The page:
Define Standards to Choose & Evaluate Technology
Once the technology is in place and operational its success must be evaluated continuously. The standards on which one chooses a specific technology are derived from the needs and capabilities determined earlier in the transfer model. These standards are also included in the modified relevance tree diagram (MRTD).
Search And Generate A List Of The Different Potential Types Of Technologies That Will Best Satisfy The LDC’s Needs Given Its Capabilities, Maximizing Social Welfare, And Allocating Its Limited Resources
Because of the fast moving technological nature of the telecommunications industry many alternatives will often be possible, which could fulfil the need of LDCs and help them in reaching their goals. As each technology poses different constraints, the focus of this block in the transfer model should be on identifying as many alternatives possible. The more alternatives one have, the better decision can be made on choosing the most appropriate technology for the specific country’s situation. When generating the list of alternatives a country should only identify technologies and try not to evaluate them in the same exercise. The decision on which technology to transfer will be dealt with at a later stage in the technology transfer model when most of the deterministic factors are known.
Conduct Technology Assessment To Determine The Future Of Technology And Future Technologies
Conducting technology assessment to determine the future of technology and future technologies is a difficult task, which requires experience. Many LDCs with limited experience make use of foreign consultants to fulfil this function. Several authors  have presented useful techniques, such as technological progress functions (S-curves), trend extrapolation, the Delphi method, and scenario development.
One way of forecasting technology is to determine the technology being applied in military applications. In this method of forecasting, the user determines the average lag time for technology to be diffused from a military application into commercial markets. One assumes then this calculated average lag-time and uses it to predict the future technologies. In Figure 4.3 the acceptance and urge to apply the technology is shown on the vertical axis. Time is given on the horizontal axis with contours of the two application positions (military and commercial markets) shown. The lag time is then the average time a technology takes to be accepted into the commercial market from the point in time the same acceptance was experienced in the military.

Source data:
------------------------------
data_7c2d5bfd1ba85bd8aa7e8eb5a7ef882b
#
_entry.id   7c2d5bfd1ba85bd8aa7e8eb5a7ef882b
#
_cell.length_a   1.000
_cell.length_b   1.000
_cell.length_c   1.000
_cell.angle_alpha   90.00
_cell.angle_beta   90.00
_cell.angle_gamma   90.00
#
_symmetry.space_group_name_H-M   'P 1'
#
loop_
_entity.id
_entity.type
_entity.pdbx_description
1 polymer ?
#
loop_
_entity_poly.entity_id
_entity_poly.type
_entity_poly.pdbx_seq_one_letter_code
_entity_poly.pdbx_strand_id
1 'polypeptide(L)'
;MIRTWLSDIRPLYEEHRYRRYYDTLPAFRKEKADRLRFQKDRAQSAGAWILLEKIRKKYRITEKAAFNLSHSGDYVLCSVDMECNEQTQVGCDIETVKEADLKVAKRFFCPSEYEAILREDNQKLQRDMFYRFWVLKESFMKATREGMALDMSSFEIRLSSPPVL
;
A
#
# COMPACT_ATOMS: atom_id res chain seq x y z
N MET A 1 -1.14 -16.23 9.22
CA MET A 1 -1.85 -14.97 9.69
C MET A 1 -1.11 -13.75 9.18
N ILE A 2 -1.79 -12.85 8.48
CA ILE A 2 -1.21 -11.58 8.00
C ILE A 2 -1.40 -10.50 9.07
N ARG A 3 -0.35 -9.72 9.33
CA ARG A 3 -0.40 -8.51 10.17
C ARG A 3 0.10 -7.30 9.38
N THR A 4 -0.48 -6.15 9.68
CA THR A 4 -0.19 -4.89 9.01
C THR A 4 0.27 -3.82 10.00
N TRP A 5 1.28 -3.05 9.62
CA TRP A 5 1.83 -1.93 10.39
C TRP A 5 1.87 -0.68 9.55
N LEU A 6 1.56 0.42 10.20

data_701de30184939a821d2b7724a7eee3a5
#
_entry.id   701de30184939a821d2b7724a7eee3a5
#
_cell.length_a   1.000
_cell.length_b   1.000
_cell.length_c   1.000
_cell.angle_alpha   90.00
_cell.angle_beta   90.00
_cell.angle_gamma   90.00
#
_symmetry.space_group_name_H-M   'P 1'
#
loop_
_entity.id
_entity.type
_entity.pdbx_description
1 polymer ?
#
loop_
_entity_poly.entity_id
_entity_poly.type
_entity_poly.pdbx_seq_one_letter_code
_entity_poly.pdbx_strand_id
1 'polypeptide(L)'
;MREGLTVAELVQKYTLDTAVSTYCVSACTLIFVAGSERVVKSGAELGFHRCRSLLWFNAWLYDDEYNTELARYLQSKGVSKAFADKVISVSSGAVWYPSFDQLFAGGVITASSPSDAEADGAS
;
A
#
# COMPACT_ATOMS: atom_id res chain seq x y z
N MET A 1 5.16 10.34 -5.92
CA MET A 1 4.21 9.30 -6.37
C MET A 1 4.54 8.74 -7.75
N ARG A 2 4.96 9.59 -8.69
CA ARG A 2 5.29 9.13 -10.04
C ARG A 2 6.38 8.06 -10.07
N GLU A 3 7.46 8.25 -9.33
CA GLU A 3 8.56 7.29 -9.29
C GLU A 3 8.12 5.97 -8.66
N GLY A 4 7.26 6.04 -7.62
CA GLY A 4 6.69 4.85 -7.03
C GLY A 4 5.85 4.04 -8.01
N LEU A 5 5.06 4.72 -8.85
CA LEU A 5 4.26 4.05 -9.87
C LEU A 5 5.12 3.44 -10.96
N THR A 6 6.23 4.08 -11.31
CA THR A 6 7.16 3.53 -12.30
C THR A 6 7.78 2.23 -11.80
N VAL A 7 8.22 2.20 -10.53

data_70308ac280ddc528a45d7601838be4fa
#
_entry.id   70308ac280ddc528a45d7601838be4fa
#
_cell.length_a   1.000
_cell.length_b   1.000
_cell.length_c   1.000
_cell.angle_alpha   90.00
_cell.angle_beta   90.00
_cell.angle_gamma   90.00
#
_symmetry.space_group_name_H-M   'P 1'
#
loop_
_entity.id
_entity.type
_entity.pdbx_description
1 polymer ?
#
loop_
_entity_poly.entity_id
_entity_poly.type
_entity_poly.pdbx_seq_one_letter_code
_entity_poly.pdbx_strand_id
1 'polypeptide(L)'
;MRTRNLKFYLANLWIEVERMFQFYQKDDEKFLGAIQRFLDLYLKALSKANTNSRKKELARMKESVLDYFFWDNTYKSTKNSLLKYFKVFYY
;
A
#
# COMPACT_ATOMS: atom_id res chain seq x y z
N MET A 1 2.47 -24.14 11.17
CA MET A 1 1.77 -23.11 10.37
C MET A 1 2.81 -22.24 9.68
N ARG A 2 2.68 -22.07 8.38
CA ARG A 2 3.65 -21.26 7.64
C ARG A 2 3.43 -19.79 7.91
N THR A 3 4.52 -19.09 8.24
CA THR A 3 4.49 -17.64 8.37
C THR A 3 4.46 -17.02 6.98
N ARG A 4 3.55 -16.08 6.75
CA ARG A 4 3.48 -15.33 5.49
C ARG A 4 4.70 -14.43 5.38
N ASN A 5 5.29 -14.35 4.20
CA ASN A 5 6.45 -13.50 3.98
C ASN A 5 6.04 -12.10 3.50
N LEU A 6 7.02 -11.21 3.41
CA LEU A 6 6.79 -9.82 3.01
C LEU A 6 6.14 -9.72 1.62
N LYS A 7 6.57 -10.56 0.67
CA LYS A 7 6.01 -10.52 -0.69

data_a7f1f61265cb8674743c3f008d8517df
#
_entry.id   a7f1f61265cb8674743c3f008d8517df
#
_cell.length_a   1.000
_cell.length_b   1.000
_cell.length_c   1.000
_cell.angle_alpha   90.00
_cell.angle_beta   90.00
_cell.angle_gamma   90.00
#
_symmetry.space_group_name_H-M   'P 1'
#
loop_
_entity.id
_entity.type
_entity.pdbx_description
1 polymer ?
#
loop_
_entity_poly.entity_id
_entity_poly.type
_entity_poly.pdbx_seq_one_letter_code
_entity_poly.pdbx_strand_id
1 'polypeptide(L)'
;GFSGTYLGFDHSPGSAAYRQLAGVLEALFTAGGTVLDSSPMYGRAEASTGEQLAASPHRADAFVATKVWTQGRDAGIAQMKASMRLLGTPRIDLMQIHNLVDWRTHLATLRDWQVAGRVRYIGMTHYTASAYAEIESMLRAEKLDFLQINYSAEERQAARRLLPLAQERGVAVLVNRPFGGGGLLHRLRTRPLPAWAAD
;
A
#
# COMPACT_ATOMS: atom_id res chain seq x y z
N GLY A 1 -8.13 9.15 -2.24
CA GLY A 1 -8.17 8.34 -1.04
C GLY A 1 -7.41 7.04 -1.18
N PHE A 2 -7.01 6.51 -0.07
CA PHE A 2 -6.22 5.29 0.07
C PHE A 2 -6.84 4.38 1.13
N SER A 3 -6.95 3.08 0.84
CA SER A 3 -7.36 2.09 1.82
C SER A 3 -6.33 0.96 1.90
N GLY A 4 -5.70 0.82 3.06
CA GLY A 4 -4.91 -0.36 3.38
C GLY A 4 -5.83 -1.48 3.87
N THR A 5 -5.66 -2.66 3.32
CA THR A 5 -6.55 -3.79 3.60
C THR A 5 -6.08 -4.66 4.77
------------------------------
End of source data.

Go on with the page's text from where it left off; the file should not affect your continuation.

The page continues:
1.1. Research Objective
1.2. Research Approach
2.1. Technology Transfer
2.2. The Role of Technology in National Development
2.3. Possible Advantages that Telecommunication Might Offer Rural Communities
2.4. Technologies to transfer
2.5. Channels of Technology Flow
2.6. Linkages Between MNCs and Local Firms
2.7. Generating Technology
2.8. Telecommunications Industry of South Africa
3. LITERATURE STUDY: HOW TO TRANSFER TECHNOLOGY?
3.1. Critical Factors Needed for Successful Technology Transfer
3.2. Malfunctions in the Technology Transfer Process
3.3. Need- and Capability Assessment
3.4. Generating a Technology Transfer Model
4. A MODEL FOR TELECOMMUNICATION TECHNOLOGY TRANSFER /DIFFUSION INTO RURAL AREAS
4.1. Identification of Stakeholders or Interest Groups (1)
4.2. Identify and Define the Development Problem (2)
4.3. Define Needs (Short- and Long-term), Based on Cultural Value System, Availability of Resources, Socio-Economic Factors, etc. (3)